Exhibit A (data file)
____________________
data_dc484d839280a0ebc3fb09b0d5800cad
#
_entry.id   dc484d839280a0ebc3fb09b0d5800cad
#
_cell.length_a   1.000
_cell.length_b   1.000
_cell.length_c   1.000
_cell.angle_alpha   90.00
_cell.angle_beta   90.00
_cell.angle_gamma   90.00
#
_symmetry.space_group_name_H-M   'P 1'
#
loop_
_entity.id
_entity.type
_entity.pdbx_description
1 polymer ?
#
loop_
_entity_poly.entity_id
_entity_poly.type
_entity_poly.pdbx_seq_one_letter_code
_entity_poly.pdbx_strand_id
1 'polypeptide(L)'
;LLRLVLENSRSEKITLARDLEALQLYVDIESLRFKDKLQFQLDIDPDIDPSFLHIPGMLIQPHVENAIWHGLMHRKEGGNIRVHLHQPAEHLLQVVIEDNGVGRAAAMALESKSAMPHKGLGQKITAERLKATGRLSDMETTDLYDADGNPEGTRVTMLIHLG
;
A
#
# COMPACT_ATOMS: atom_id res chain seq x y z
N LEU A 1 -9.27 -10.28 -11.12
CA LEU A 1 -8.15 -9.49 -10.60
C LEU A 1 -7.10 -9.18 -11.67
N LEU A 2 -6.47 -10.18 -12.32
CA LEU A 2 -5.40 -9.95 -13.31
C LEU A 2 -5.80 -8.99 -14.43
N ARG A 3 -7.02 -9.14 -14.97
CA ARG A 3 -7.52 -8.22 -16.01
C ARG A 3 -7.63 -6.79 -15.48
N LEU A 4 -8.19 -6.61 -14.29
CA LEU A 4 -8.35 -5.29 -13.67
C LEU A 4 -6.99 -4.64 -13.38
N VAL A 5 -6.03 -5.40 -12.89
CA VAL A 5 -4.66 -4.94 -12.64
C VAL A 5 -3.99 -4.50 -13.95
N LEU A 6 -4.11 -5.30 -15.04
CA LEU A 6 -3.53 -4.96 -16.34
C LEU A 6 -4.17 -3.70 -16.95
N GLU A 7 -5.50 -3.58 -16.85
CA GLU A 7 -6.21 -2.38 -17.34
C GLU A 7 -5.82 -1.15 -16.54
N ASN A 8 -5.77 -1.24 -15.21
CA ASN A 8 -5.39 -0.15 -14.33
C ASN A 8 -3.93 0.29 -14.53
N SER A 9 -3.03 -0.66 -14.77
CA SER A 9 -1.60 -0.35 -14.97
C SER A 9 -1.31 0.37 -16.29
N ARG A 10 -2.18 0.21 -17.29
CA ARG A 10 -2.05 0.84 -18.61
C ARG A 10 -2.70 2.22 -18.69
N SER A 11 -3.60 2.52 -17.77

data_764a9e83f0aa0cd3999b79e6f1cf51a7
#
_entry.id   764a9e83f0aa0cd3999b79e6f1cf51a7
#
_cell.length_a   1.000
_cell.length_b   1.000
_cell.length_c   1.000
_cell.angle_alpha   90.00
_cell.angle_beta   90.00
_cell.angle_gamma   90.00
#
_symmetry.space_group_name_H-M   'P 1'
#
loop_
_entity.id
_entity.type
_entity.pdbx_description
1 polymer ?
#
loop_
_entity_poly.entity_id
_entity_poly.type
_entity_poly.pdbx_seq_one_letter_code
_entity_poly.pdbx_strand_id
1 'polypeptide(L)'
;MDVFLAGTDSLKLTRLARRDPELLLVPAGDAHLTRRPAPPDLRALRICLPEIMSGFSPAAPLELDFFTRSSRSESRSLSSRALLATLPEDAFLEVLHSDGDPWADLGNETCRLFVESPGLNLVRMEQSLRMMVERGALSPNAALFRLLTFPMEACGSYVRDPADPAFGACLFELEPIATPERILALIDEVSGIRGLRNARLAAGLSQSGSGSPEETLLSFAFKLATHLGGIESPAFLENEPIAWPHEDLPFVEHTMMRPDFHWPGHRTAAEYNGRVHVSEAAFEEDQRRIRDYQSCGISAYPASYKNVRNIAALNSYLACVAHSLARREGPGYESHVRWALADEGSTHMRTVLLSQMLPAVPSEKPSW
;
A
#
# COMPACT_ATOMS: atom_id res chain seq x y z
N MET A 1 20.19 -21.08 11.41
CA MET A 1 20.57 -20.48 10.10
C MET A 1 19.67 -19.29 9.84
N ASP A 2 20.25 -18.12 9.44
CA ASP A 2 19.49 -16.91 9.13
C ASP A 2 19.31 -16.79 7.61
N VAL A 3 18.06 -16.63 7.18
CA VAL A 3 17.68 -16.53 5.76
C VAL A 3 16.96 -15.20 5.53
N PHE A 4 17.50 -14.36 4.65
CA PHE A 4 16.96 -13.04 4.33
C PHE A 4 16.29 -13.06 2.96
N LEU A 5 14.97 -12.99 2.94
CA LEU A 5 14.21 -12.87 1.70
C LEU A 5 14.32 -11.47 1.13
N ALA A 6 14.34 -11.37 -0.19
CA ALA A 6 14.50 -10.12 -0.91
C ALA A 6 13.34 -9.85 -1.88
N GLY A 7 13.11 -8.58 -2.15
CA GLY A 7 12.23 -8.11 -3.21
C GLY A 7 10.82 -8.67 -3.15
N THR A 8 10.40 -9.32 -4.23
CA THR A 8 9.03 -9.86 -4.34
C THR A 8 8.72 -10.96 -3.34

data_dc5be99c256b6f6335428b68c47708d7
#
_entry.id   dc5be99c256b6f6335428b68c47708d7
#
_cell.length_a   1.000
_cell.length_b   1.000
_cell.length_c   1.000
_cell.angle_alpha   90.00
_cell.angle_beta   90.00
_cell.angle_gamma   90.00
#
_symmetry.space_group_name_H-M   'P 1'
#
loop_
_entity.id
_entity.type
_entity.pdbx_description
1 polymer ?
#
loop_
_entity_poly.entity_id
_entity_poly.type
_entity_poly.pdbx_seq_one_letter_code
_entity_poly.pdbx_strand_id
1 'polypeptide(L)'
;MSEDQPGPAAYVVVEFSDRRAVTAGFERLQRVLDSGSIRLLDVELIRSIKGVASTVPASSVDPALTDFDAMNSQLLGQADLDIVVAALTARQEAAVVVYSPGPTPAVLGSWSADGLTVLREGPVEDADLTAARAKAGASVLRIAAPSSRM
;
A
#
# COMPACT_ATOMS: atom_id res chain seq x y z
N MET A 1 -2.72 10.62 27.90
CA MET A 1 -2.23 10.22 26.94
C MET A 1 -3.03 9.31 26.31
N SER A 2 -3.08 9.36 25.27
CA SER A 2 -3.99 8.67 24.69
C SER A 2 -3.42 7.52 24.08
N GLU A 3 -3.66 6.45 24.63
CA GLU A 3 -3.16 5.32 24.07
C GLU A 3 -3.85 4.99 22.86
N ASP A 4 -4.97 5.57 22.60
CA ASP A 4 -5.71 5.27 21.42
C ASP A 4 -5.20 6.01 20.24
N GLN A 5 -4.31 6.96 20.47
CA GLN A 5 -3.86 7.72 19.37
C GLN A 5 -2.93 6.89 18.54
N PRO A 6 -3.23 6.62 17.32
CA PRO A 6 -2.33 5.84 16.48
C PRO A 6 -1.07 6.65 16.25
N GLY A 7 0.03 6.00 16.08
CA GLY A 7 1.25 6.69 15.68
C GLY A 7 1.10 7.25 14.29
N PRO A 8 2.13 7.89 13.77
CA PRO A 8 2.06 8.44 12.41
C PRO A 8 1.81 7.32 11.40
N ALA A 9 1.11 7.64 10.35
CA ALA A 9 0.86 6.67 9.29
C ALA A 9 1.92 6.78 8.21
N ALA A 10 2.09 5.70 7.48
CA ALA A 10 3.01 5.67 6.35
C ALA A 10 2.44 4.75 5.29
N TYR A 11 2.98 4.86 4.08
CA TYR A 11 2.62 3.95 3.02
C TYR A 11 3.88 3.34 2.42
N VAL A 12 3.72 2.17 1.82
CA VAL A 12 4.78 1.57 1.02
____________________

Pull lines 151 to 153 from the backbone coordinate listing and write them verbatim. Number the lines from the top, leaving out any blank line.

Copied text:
C SER A 2 -3.42 7.52 24.08
N GLU A 3 -3.66 6.45 24.63
CA GLU A 3 -3.16 5.32 24.07